Shaba v Saulosi (1386 of 2002) ((1386 of 2002)) [2005] MWHC 53 (11 April 2005);




CIVIL CAUSE NO. 1386 OF 2002


A.K.G. SHABA…………………………………………………PLAINTIFF




R. Mapila of Counsel for the Plaintiff

T. Mvalo of Counsel for the Defendant

Baziliyo, Court Interpreter


This is an application by the defendant to set aside an order for possession of land obtained by the plaintiff under Order 113 of the Rules of the Supreme Court on 10th August, 2004. The said order was obtained after the court had entered a default judgment against the defendant in civil cause No. 70 of 2004 on 28th May 2004. The defendant now, by an application dated 7th March, 2005, seeks to vacate the order of possession of land granted to the plaintiff and be allowed to file a defence. An affidavit in support of the application was made. In the said affidavit, the defendant depones that and prays to the court to set aside the order of possession to enable the defendant to re-enter the land in question to process his tobacco. The defendant also seeks to rely on an affidavit of 9th May, 2003 sworn by Counsel. Briefly, the two affidavits urge the court to set aside the plaintiff’s order obtained on the grounds of an irregularity.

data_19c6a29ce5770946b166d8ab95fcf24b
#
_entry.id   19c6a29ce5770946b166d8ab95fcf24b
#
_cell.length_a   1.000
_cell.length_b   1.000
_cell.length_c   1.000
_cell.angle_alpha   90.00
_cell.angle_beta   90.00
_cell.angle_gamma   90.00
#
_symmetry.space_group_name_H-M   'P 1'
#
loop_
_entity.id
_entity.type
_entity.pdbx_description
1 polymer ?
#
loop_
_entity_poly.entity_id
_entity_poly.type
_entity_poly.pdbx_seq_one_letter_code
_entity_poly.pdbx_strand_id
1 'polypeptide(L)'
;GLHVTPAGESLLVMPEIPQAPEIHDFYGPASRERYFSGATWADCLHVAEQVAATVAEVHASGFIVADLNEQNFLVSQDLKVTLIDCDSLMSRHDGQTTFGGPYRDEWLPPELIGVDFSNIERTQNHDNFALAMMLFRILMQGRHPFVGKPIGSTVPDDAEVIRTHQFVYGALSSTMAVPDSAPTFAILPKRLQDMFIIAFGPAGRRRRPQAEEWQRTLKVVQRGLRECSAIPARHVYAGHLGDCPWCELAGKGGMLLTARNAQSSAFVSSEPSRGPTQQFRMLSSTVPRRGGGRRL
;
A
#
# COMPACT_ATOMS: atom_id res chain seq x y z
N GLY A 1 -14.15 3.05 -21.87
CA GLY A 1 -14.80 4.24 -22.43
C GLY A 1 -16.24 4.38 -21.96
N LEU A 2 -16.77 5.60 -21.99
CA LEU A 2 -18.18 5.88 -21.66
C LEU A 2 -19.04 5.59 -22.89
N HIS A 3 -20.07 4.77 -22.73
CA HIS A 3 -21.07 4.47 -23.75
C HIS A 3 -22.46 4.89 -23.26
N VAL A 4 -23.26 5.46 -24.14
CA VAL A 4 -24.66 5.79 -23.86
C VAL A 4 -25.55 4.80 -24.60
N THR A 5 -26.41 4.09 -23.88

It is also deponed in the said affidavits that the defendant be allowed to set aside the default judgment obtained by the plaintiff on 28th May, 2004. The plaintiff opposed the application on the grounds that the said application does not comply with Order 2 r. 2 RSC which lays out the proper procedure for an application to set aside an irregularity. On the issue of setting aside the default judgment the plaintiff deponed that the defendant had adequate time to apply for the setting aside of the said judgment and file the necessary defence to court within a reasonable time after it was passed in May, 2004.

According to Order 2 r. 2 RSC it is stated that:

  1. An application to set aside for irregularity any proceedings, any step taken in any proceedings or any document or order therein shall not be allowed unless it is made within a reasonable time before the party applying has taken any fresh after becoming aware of the irregularity.

  1. An application under this rule may be made by summons or motion and the grounds of objection must be stated in the summons or notice of motion.

{Underlining supplied for emphasis}

An application to set aside a default judgment must be made within a reasonable time if the court is to allow it. The term reasonable time was discussed under Order 2/2/2 and guidelines given as follows:-

“Unless made within a reasonable time” – It was held to be too late, after a year to set aside service out of the jurisdiction (Regnolds v Cole (1887) 36 Ch.D. 453, C.A.);

A defendant who applies to set aside an irregular judgment three months after learning of the judgment may be too late to rely on O. 2, r.(1) and to have the judgement set aside as a matter of right;”